Lambda Legal Defense & Education Fund and other LGBT organizations pointed out to Frank that the inclusion of gender identity and expression language in ENDA would help enhance protections for non-transgendered lesbian, gay, and bisexual (LGB) people as well as being necessary to ensure protection from employment discrimination for transgendered and gender-variant people; to that extent, HRC’s decision to support the non-inclusive bill represented a disservice even to its non-transgendered LGB members. The apparent point behind the withdrawal of the inclusive bill — the attempt to use ENDA as a partisan tool against Republicans in the 2008 Congressional elections — was not only a shameful betrayal of the transgender community but of the LGBT community as a whole. But the ENDA crisis of 2007 proved two things to members of Congress: that neither Barney Frank nor HRC spoke for the LGBT community; and to that extent, I see the 2007 episode as being a defining moment in the history of the national LGBT community. Now, the challenge is to get the leadership in the House and the Senate to bring the bill to the floor for a vote. Unfortunately, neither House minority leader Nancy Pelosi nor Senate majority leader Harry Reid, nor President Barack Obama, have shown much real leadership in moving the inclusive ENDA bill forward this session, and Speaker John Boehner is unlikely to move the bill in the House, given that most of members of the Republican caucus oppose ENDA. I have heard it said that the White House and the Democratic leadership in Congress took it on faith that HRC was right in insisting that repeal of Don’t Ask, Don’t Tell was the LGBT community’s top legislative priority; and while I strongly supported elimination of institutionalized discrimination in the military, enactment of ENDA would have positively affected many more people than repeal of DADT has; the bigger mistake was setting up the binary opposition of DADT repeal vs. ENDA passage; it was a false dichotomy, and the president and Congressional leaders should never have accepted the notion that they could only focus on one LGBT rights bill at one time. But the sad reality is that ENDA has little if any chance of passage in the House before the November 2012 election, and passage of ENDA in the new session will depend to a considerable extent on which party controls the House, the Senate and the White House in January 2013.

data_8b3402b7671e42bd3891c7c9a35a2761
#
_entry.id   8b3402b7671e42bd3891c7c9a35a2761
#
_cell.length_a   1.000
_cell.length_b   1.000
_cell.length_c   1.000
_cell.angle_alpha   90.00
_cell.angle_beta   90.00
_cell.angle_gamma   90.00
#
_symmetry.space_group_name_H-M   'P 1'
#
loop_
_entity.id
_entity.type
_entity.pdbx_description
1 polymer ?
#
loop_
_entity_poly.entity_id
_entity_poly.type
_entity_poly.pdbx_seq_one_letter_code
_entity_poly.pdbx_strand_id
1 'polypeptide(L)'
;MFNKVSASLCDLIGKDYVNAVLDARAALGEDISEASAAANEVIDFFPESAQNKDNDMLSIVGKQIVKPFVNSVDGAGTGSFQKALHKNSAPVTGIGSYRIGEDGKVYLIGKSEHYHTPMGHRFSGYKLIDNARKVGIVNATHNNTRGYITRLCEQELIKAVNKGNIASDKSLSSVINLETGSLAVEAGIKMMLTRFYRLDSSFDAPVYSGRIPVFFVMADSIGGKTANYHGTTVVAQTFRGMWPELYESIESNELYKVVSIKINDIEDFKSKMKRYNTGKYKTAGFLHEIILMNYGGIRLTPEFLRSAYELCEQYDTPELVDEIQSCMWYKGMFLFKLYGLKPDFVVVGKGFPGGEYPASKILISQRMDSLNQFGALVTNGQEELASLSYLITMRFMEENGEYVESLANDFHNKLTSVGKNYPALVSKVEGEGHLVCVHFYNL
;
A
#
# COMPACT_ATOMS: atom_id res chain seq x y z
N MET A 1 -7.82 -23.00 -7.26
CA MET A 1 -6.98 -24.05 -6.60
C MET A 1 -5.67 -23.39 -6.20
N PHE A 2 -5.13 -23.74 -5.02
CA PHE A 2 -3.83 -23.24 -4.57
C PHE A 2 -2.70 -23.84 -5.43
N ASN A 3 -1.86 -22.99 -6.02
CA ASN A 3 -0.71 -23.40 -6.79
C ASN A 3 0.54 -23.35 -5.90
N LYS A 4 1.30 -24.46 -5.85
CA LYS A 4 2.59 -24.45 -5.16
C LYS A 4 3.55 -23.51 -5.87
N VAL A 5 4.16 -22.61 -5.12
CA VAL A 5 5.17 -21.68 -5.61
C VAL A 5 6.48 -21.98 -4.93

If the ENDA crisis of 2007 constituted a defining moment regarding transgender inclusion in federal legislation as well as the national LGBT community and movement, a similarly defining moment came at the state level in December 2002, when the New York State Senate passed the Sexual Orientation Non-Discrimination Act (SONDA) without gender identity or expression. The decision to move forward with the non-inclusive SONDA bill came despite calls from transgender organizations such as NYAGRA and transgender-supportive activists for the introduction of inclusive legislation. A year before passage of the non-inclusive SONDA bill, I and several other transgender activists met with the chief of staff to the lead sponsor of SONDA in the Assembly, who informed us that he would not revise the bill without the explicit assent of the Empire State Pride Agenda, which refused to consider such a revision.